I'm still interested in developing my skills as a drummer. One thing that drummers spend a lot of time
It's interesting that when I looked up "metronome" on Wikipedia, I discovered this controversy:
Human beings seldom play music at an exact tempo with all the beats exactly the same. This makes it impossible to align metronome clicks with the beats of a musically expressive performance. This also has led many musicians to criticize use of a metronome. "Metronome Time" has been shown to differ from "Musical Time". Some go as far as to suggest that metronomes shouldn't be used by musicians at all. The same criticism has been applied to metronome markings as well.
And there were several interesting quotes which were against the metronome:
The metronome has no real musical value. I repeat, the metronome has no value whatsoever as an aid to any action or performance that is musical in intention. [...] refer by analogy to the sister art of drawing. Graphic artists understand well enough the essential and generic difference that exists between mechanically-aided drawing on the one hand and freehand on the other. Similarly, musicians ought to distinguish between (1) the sort of timing that results from dull, slavish obedience to the ticking of a soulless machine, and (2) that noble swing and perfect control of pulsation which comes into our playing after years of practice in treating and training the sense of time as a free, creative human faculty.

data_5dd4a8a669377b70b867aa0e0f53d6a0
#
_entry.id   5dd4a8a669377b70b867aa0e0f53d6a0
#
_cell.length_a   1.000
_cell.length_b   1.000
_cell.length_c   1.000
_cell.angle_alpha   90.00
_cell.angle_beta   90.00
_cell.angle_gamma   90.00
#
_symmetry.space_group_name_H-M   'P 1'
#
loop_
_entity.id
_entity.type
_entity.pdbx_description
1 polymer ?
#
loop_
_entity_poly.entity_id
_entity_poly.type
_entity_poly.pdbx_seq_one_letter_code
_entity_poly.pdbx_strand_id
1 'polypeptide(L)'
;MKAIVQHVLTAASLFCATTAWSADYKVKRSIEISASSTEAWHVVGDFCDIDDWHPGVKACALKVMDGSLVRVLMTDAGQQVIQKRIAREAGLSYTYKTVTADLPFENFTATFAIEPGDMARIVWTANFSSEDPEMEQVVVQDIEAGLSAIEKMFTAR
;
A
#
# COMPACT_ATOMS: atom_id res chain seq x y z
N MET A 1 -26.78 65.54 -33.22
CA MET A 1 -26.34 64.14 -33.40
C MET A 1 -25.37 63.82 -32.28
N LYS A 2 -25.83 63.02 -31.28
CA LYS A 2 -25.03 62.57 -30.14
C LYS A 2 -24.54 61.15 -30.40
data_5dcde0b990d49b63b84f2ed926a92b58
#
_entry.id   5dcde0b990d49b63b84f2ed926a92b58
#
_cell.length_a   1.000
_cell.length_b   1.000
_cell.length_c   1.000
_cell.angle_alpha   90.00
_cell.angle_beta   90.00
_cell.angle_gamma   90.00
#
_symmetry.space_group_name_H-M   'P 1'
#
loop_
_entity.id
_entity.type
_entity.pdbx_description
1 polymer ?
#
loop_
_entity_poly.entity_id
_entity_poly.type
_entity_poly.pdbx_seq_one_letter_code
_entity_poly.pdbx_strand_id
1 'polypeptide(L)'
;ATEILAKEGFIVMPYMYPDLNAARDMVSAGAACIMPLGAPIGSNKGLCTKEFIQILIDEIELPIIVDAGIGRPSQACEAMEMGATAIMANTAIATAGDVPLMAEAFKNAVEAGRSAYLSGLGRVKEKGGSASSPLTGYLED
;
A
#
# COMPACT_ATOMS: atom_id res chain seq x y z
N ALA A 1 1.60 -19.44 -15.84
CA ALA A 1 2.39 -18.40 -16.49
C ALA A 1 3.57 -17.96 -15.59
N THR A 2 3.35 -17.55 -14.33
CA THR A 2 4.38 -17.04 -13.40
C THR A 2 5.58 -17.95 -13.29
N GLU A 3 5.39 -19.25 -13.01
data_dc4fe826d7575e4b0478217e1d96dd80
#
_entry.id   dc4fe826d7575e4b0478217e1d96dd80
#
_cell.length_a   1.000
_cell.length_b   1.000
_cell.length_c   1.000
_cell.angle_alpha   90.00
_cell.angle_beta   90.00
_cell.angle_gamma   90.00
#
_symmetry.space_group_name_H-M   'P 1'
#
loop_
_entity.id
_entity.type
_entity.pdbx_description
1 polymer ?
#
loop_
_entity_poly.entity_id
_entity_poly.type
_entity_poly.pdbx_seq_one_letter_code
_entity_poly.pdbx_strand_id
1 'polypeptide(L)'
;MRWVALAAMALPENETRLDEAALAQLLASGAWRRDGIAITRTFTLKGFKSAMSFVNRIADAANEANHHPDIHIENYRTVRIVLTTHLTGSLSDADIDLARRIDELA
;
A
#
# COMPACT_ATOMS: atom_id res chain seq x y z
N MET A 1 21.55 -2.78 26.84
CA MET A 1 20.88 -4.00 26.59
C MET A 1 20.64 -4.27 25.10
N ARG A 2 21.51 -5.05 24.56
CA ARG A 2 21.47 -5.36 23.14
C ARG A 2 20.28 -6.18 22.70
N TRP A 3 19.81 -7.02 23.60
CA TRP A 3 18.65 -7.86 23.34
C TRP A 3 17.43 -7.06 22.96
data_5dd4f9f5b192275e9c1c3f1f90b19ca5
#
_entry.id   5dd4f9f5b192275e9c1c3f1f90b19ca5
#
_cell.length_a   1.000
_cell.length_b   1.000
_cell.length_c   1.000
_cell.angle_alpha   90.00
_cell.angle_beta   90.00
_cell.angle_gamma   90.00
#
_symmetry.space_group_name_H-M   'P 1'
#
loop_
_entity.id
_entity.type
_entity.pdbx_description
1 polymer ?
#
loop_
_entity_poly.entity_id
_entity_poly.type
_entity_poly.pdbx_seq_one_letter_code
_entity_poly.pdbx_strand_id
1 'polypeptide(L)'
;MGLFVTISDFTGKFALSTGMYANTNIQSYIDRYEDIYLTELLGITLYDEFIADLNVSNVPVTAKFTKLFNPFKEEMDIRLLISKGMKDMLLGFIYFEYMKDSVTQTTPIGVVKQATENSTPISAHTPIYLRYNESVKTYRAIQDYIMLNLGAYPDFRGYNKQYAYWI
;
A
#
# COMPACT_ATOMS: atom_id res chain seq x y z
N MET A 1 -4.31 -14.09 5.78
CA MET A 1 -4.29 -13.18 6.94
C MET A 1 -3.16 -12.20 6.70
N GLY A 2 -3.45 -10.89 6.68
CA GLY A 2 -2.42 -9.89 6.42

... this series of even, perfectly quantized, 16th notes, is no more evocative of samba, than a metronome would be. In fact, this representation neglects what makes up the samba essence in the first place — the swing!—The Amateur String Quartet by James Brown III
[...] using the metronome as a constant guide to ramp up the speed or to keep the rhythm. This is one of the worst abuses of the metronome. [...] If over used, it can lead to loss of your internal rhythm, loss of musicality, and bio-physical difficulties from over-exposure to rigid repetition—Understanding the Samba Groove by Pedro Batista
—Fundamentals of Piano Practice by Chuan C. Chang
I found something called "In Search Of The Click Track" which really blew me away. The site shows various drummers performances with the tempo fluctuation interpreted by a graph. The real human drummers had lots of fluctuation, while the pop songs with "The Machine" were flat-lined. Stewart Copeland, the drummer from The Police, had a lot of fluctuation, as did Bernard Purdie on James
|Bernard Purdie, one of the most recorded drummers|
On that note, I leave you with a decidedly human track from a forthcoming album I'm working on. This features my band Theoretical Planets, which is Jon Lakey on bass, Nicole Glover on tenor and soprano saxes and Joe Manis on tenor and alto saxes. Enjoy!